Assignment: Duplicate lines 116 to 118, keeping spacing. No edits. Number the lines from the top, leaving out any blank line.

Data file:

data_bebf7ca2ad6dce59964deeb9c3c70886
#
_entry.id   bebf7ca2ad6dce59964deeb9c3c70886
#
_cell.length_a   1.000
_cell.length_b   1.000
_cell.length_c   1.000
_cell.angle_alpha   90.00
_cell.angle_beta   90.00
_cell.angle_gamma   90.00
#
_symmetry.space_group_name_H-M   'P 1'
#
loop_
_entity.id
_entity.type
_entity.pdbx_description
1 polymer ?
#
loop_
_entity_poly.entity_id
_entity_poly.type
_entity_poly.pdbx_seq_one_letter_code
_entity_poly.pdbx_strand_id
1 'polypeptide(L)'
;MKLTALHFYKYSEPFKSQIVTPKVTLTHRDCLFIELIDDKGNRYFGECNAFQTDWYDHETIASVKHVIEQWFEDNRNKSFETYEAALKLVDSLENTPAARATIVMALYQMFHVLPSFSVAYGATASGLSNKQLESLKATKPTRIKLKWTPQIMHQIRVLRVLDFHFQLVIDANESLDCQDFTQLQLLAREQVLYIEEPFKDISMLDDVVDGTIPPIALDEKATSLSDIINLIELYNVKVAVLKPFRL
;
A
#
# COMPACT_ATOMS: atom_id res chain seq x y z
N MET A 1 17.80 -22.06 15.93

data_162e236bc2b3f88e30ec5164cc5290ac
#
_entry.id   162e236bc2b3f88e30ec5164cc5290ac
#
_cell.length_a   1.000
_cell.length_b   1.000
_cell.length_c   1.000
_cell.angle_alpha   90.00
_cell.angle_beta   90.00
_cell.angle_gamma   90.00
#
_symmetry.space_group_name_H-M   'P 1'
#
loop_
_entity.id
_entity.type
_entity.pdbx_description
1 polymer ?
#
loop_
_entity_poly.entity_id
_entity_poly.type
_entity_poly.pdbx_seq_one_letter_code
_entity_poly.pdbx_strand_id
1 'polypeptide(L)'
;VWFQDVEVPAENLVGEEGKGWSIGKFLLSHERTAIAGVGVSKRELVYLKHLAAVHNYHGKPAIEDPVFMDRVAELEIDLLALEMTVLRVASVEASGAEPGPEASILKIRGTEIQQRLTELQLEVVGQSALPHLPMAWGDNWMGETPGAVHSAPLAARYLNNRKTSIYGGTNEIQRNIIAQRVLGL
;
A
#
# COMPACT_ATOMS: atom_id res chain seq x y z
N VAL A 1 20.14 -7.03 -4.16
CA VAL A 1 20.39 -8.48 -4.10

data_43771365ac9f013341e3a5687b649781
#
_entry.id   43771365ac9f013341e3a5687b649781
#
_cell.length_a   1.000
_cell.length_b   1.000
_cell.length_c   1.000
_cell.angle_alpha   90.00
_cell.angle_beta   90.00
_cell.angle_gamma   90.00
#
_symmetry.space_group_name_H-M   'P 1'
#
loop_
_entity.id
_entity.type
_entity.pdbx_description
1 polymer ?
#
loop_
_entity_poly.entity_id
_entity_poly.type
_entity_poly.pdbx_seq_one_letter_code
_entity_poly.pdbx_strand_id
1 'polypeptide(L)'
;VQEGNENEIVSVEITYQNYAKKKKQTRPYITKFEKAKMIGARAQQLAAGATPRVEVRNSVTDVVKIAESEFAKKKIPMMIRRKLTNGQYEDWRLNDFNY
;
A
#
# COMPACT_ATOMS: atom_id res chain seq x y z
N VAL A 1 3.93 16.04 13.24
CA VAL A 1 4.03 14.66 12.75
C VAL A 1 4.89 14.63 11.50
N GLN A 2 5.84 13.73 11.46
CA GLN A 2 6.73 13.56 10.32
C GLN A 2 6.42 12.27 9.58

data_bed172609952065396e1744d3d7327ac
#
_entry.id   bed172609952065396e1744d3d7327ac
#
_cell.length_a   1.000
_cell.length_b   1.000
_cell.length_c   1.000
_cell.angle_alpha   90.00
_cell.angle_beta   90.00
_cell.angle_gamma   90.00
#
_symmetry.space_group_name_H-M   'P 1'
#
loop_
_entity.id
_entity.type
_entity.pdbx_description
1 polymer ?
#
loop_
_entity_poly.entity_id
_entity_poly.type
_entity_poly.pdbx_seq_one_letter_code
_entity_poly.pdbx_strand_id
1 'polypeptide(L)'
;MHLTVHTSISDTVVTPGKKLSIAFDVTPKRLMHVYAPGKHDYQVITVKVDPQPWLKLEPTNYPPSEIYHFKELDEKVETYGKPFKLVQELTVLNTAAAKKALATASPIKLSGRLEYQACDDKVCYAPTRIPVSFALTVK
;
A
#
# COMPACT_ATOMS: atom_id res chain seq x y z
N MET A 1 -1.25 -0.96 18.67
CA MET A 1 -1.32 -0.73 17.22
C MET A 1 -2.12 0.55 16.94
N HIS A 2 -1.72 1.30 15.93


_entity.pdbx_description
1 polymer ?
#